Following oral arguments earlier this week, I’m deeply concerned that the Supreme Court appears willing to allow the Trump administration to weaponize the 2020 Census to determine where political and economic power in the United States should reside. Allowing the administration to demand citizenship information from every household as part of the decennial census for the first time in more than half a century would dramatically depress the count in areas with significant Latino and immigrant populations and would reposition political representation toward areas more likely to elect Republicans. Yet a 5-to-4 opinion along ideological lines in this case would further erode the public’s trust in the Supreme Court as an apolitical body.
Litigation over the inclusion of a citizenship question has raised significant constitutional concerns. It has also clearly shown that the Commerce Department violated the Administrative Procedure Act in failing to appropriately test its proposed change to the census questionnaire. Part of the purpose of the APA is to ensure that federal agencies do not inject ideological considerations into what are supposed to be fact-based determinations, precisely what Commerce Secretary Wilbur Ross has done.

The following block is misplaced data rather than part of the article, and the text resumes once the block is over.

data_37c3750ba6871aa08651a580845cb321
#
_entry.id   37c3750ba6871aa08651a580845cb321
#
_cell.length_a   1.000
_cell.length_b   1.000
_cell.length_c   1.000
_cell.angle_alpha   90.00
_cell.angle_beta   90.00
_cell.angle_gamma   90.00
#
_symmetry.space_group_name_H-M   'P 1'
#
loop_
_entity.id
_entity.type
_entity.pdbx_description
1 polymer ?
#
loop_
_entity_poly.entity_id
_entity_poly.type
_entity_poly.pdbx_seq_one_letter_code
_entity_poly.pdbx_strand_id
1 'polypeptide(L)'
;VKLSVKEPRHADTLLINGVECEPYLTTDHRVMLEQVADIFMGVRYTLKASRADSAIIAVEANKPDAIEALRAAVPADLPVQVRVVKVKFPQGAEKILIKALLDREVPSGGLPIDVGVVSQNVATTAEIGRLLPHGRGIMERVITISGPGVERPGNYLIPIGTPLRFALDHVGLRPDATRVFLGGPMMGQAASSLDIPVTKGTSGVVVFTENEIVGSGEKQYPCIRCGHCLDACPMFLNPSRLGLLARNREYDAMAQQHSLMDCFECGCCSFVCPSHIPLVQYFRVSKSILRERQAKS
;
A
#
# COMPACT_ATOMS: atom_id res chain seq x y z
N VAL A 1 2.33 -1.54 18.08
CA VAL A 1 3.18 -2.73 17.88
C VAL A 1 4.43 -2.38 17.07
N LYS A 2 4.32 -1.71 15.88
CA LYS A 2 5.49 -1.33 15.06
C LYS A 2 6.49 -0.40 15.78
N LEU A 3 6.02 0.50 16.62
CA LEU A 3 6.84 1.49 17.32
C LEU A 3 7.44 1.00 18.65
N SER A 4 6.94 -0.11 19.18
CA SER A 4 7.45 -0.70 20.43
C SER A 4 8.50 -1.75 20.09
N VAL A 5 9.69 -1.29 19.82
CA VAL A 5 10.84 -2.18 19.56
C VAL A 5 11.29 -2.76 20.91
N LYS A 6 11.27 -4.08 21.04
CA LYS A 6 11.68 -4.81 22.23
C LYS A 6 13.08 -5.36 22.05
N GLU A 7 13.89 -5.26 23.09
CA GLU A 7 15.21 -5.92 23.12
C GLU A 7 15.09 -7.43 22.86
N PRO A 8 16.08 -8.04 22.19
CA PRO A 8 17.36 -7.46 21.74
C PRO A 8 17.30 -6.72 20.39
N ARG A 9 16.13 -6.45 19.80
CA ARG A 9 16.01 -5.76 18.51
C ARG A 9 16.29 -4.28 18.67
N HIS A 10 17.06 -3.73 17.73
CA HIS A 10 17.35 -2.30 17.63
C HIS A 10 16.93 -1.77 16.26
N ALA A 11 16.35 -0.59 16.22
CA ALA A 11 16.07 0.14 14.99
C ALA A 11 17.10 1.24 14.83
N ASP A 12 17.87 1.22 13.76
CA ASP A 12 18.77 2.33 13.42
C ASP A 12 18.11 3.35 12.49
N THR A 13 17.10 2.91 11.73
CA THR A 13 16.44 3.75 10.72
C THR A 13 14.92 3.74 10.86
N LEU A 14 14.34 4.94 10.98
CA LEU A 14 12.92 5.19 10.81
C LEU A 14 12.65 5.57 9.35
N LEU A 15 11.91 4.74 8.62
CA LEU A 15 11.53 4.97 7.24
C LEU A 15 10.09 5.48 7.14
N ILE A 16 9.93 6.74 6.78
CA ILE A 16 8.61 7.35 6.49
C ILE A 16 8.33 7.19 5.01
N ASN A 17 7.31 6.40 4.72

Ross falsely claimed that he added the citizenship question “solely” at the request of the Justice Department so that it could more effectively enforce the Voting Rights Act. Given the total lack of VRA enforcement by the Trump administration, this is both untrue and rank hypocrisy. And the litigation process revealed that in 2017, Ross planned the addition of a citizenship question with his staff, as well as former White House official Stephen K. Bannon and then-Kansas Secretary of State Kris Kobach, two of President Trump’s radical, anti-immigrant political advisers, before broaching the subject with Justice Department leadership.